An instrumental overture or interlude, as in early opera.


A composition for orchestra and a soloist


A symphony orchestra.


An orchestral concert.


Harmony, especially of sound or color.


Something characterized by a harmonious combination of elements.


An extended piece of music of sophisticated structure, usually for orchestra.


(music) An instrumental introduction or termination to a vocal composition.


Harmony in music or colour, or a harmonious combination of elements.


A symphony orchestra.


A consonance or harmony of sounds, agreeable to the ear, whether the sounds are vocal or instrumental, or both.
The trumpets sound,And warlike symphony in heard around.


A stringed instrument formerly in use, somewhat resembling the virginal.
With harp and pipe and symphony.


An elaborate instrumental composition for a full orchestra, consisting usually, like the sonata, of three or four contrasted yet inwardly related movements, as the allegro, the adagio, the minuet and trio, or scherzo, and the finale in quick time. The term has recently been applied to large orchestral works in freer form, with arguments or programmes to explain their meaning, such as the "symphonic poems" of Liszt. The term was formerly applied to any composition for an orchestra, as overtures, etc., and still earlier, to certain compositions partly vocal, partly instrumental.


A long and complex sonata for symphony orchestra


A large orchestra; can perform symphonies;
We heard the Vienna symphony


What is a symphony?

A symphony is a large-scale orchestral composition, typically with four movements.

What is a concerto?

A concerto is a musical piece for a solo instrument accompanied by an orchestra.

How many movements does a typical concerto have?

A typical concerto has three movements.

How many movements does a typical symphony have?

A typical symphony has four movements.

Do concertos include cadenzas?

Yes, concertos often include cadenzas for solo improvisation.

What period did concertos originate in?

Concertos originated in the Baroque period.

Who are famous symphony composers?

Haydn, Mozart, and Beethoven are renowned symphony composers.

What period did symphonies originate in?

Symphonies originated in the Classical period.

What is the typical structure of a concerto?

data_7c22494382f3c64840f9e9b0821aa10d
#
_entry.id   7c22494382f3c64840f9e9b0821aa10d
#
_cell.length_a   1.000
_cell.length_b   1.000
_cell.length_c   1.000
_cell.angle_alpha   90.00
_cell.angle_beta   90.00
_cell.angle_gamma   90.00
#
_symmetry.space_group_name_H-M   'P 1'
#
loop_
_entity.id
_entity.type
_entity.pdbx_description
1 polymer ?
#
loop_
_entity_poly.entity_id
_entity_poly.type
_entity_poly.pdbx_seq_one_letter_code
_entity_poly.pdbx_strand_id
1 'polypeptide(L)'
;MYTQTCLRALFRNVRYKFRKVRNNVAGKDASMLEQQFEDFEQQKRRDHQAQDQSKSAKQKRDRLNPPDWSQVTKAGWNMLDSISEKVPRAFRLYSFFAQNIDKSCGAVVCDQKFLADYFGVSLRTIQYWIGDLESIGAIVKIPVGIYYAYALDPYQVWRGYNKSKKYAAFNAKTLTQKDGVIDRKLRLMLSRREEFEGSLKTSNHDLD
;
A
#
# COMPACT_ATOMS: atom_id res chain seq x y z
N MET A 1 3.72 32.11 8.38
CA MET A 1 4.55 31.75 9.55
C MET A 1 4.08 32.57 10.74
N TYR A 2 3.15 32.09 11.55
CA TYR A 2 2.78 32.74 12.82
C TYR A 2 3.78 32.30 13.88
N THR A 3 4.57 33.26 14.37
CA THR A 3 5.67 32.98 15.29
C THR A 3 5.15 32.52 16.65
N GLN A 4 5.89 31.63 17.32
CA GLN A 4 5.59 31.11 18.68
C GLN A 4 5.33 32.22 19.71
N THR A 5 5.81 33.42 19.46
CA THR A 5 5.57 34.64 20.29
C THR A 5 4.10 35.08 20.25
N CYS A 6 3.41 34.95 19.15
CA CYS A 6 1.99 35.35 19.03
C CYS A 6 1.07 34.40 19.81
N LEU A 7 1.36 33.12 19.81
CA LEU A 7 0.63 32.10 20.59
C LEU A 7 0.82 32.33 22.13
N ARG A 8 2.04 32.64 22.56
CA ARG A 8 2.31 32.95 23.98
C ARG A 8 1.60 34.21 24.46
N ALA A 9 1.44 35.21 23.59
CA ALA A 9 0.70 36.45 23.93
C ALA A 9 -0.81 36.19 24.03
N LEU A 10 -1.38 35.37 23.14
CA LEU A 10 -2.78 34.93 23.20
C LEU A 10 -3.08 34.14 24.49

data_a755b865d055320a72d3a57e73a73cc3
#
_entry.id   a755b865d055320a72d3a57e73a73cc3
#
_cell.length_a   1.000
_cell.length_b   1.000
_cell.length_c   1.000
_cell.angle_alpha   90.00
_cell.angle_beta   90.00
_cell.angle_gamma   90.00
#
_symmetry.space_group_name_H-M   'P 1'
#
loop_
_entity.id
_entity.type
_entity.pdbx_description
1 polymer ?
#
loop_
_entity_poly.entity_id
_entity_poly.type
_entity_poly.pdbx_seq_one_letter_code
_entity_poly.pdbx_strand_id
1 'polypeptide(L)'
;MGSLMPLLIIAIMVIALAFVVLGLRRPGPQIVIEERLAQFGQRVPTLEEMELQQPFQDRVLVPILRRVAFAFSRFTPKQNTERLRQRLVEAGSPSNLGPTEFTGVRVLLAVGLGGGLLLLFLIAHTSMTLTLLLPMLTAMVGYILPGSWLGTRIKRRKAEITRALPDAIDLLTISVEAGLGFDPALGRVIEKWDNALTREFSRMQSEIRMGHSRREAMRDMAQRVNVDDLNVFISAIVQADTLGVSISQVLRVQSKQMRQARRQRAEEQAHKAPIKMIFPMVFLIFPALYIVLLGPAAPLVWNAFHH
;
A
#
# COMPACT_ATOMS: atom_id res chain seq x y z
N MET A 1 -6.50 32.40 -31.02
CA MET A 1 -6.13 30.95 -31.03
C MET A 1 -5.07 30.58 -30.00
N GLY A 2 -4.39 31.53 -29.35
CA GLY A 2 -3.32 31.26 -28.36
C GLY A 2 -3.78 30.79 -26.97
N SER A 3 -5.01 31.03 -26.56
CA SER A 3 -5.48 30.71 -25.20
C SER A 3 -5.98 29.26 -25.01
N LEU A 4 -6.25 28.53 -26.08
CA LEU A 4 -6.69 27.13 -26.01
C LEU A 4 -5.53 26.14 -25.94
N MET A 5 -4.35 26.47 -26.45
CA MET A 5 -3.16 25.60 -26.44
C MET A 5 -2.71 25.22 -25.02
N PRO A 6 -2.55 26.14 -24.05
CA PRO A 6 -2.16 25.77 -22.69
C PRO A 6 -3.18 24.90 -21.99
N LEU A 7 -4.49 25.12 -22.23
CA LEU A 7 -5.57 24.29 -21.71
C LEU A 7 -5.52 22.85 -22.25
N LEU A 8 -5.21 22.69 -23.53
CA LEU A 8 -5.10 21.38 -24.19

The typical structure of a concerto includes fast, slow, and fast movements.

Who are famous concerto composers?

Vivaldi, Mozart, and Beethoven are famous for their concertos.

What is the focus of a concerto?

The focus of a concerto is the contrast between the soloist and the orchestra.

What is the typical structure of a symphony?

The typical structure of a symphony includes fast, slow, minuet/scherzo, and fast movements.

Can a symphony be performed by a small ensemble?

No, a symphony is designed for a full orchestra, unlike chamber music which can be performed by a small ensemble.

Do symphonies feature solo instruments?

No, symphonies do not typically feature solo instruments in the same way concertos do.

What is the focus of a symphony?

The focus of a symphony is the thematic and harmonic development within the orchestra.
About Author
Written by
Harlon Moss
Harlon is a seasoned quality moderator and accomplished content writer for Difference Wiki. An alumnus of the prestigious University of California, he earned his degree in Computer Science. Leveraging his academic background, Harlon brings a meticulous and informed perspective to his work, ensuring content accuracy and excellence.
Co-written by
Janet White
Janet White has been an esteemed writer and blogger for Difference Wiki. Holding a Master's degree in Science and Medical Journalism from the prestigious Boston University, she has consistently demonstrated her expertise and passion for her field. When she's not immersed in her work, Janet relishes her time exercising, delving into a good book, and cherishing moments with friends and family.